How many TV shows do you zone out and watch? Or how many hours do you waste pissing around on social media sites?

Seriously, who can’t find 30 minutes to spare every day – if you really want to?

On the other hand, throughout a slowdown or during the off-season, you can easily kick things up a notch and work on multiply “dispatches” during a given day or week.

How to Make Weekly Dispatches Work for You?

We all kind of know what a public service dispatcher is or does: they are the folks who respond when you call 911 for help with an emergency or painful situation.

Dispatchers in turn “dispatch” or send out the ‘right’ people to help you: firemen to put out fires, EMT’s to treat injuries, and cops to catch the bad guys, etc.

They try and match the help needed to your current situation.

They don’t usually send out the Animal Control folks (dog catcher) to run down a guy who broke into your house and stole your TV or the cops to put out an out-of-control bush fire.

Dispatchers not only send out the best help, they are also trained to stay on the line with you for as long as you need them to and to offer you common-sense safety advice.

Essentially, they tell you how to help yourself until a emergency crew can get to your location.

This is exactly what you as a small business “dispatcher” needs to do for your customers or clients – share your expert advice or information and show people how to fix problems.

Self-promotion is actually about showing people that you can help them.

Good marketing is about “HELP” but hype

And just like a real dispatcher, you too have access to a lot of different “helpers” – blog posts, photographs, videos, audio recordings, podcasts, social media and publicity.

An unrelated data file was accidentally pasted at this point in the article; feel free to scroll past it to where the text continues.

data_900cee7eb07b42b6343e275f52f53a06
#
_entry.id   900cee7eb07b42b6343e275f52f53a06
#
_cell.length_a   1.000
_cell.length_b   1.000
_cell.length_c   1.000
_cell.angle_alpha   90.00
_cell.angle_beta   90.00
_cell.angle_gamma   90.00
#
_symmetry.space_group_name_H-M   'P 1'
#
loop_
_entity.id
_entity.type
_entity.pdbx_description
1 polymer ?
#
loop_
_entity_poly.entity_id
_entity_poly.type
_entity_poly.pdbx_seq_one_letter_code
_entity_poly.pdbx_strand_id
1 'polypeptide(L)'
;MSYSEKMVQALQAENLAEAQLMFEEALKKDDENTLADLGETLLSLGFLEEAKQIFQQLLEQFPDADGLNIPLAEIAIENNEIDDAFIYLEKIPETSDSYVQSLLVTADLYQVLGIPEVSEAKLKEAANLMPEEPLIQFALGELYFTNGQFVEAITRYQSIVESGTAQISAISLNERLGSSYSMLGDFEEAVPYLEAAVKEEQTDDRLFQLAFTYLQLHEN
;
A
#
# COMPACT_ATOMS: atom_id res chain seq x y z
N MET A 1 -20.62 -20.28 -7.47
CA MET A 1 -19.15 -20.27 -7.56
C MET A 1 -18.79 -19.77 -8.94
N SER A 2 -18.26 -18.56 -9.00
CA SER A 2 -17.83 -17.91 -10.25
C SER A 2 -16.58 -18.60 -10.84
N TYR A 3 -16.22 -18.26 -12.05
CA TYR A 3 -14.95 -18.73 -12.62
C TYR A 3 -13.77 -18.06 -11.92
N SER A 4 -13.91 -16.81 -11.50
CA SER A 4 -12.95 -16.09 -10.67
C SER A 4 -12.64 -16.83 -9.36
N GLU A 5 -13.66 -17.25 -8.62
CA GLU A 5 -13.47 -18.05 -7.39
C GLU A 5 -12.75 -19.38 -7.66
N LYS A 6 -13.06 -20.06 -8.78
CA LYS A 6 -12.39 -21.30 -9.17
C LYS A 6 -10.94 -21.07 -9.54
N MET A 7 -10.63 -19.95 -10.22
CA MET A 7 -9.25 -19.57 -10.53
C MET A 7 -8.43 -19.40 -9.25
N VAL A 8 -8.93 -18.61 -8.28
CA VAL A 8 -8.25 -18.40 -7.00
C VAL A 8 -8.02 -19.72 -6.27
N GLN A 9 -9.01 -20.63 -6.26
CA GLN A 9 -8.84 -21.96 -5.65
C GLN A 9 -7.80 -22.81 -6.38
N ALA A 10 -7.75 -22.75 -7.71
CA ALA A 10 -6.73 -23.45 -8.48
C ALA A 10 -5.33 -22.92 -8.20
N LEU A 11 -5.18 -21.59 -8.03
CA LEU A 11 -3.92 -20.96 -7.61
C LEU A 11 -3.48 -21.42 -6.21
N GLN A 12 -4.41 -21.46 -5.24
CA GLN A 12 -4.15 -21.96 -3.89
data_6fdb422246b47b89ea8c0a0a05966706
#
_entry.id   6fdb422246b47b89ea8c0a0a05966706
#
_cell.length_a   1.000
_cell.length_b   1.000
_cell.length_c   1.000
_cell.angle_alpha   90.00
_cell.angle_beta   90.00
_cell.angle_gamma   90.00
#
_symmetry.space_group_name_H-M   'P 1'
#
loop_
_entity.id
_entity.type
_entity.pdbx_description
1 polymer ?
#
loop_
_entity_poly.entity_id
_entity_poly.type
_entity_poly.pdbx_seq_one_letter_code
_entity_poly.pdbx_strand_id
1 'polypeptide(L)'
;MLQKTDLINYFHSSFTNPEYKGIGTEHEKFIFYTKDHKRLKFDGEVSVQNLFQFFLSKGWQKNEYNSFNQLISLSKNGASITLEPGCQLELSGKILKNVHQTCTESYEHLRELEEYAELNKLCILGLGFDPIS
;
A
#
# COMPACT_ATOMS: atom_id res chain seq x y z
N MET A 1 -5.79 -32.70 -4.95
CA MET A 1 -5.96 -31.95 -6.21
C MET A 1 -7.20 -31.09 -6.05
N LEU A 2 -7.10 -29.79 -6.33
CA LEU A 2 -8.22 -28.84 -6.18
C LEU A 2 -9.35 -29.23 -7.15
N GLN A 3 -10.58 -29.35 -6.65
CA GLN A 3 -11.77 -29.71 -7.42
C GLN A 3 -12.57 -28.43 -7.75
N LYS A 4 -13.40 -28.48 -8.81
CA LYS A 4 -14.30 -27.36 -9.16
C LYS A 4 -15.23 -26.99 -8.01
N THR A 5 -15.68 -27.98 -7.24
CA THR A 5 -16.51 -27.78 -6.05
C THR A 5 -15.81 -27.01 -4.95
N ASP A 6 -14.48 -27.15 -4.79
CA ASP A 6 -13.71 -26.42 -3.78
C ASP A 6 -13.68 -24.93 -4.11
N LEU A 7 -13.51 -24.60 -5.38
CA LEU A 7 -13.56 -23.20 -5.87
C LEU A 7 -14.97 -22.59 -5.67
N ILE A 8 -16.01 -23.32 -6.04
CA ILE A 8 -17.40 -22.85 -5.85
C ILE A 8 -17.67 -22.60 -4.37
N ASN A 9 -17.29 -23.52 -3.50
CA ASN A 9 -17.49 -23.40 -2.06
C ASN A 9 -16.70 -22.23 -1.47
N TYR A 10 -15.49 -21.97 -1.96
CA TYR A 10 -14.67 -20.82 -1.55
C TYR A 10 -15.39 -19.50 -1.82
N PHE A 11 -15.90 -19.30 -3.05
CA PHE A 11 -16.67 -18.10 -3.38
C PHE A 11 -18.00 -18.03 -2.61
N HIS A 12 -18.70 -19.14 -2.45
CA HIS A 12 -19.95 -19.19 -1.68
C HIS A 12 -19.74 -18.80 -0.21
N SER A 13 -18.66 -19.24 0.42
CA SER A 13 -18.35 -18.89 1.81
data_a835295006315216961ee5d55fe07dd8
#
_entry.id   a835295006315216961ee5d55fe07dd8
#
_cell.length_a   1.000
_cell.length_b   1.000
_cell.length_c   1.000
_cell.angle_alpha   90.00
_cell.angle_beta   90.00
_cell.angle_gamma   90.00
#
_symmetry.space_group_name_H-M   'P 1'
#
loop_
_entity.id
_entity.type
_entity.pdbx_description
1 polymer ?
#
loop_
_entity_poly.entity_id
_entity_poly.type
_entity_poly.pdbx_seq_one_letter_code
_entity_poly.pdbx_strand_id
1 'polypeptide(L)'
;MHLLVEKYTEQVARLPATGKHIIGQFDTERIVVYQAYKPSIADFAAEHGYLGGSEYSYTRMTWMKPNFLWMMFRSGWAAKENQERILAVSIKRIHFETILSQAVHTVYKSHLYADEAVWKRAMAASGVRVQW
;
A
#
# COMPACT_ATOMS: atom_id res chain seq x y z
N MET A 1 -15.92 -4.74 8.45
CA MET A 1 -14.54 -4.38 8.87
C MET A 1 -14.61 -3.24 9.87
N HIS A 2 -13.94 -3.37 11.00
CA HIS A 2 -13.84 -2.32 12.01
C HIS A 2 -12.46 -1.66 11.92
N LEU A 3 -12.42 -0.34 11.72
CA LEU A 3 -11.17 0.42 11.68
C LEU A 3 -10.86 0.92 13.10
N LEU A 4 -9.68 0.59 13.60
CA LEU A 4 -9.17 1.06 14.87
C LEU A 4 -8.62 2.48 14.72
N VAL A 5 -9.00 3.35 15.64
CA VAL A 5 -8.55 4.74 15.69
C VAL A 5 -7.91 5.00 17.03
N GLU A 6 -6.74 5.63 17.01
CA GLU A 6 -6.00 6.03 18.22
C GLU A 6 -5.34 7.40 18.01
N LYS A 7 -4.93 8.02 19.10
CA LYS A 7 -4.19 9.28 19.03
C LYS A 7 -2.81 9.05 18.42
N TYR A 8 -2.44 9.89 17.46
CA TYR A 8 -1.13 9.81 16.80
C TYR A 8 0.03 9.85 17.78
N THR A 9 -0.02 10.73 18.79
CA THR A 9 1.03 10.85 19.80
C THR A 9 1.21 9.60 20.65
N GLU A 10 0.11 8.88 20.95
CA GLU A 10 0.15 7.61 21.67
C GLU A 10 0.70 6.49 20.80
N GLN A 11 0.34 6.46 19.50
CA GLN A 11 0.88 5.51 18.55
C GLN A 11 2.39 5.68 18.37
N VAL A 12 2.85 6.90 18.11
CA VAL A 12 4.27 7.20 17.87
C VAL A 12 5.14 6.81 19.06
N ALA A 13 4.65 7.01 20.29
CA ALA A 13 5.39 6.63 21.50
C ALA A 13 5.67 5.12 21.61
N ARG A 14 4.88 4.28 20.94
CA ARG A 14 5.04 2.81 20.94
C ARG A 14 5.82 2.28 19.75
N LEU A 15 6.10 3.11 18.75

You can learn to use any of these “helpers” on your website to showcase your work in just 15 minutes a day.

Plus this type of thing can help you build more trust and make more sales.

How can Sharing Make You More Sales?

Studies have shown that 74% of all buyers chose the first company that gives them more value or bang for their buck.

And nothing adds value (or builds trust) faster than wrapping a product or service up in FREE information like tutorials, facts, news, insights and expert advice.

This is because fear is one of the most powerful human motivators – and everyone has a fear of failing, making mistakes and looking foolish.

So any knowledge you can share as an “expert” to help your potential customers use or understand your products or services better is almost always welcome.

Give Away (Almost) All the Milk?

If you have been in business for more than 5 minutes, you might have heard that old saying, “Why buy the cow when you can get the milk for free?”

This means, you shouldn’t give away your help without charging because people will never pay you for your “free” advice.

This is true as far as it goes but you can use this natural human desire for free help to attract attention to your company, position yourself as an expert and get more sales, in the process.

For example, say a plumber named Paul wants to use his smartphone to record a video to market his services to homeowners.

He decides to show people how to a professional repairs a leaky faucet.

Dripping faucets are a very common problem and most people think “I can fix that!”

And Paul knows from personal experience that most people don’t like to pay him for this type of small repair.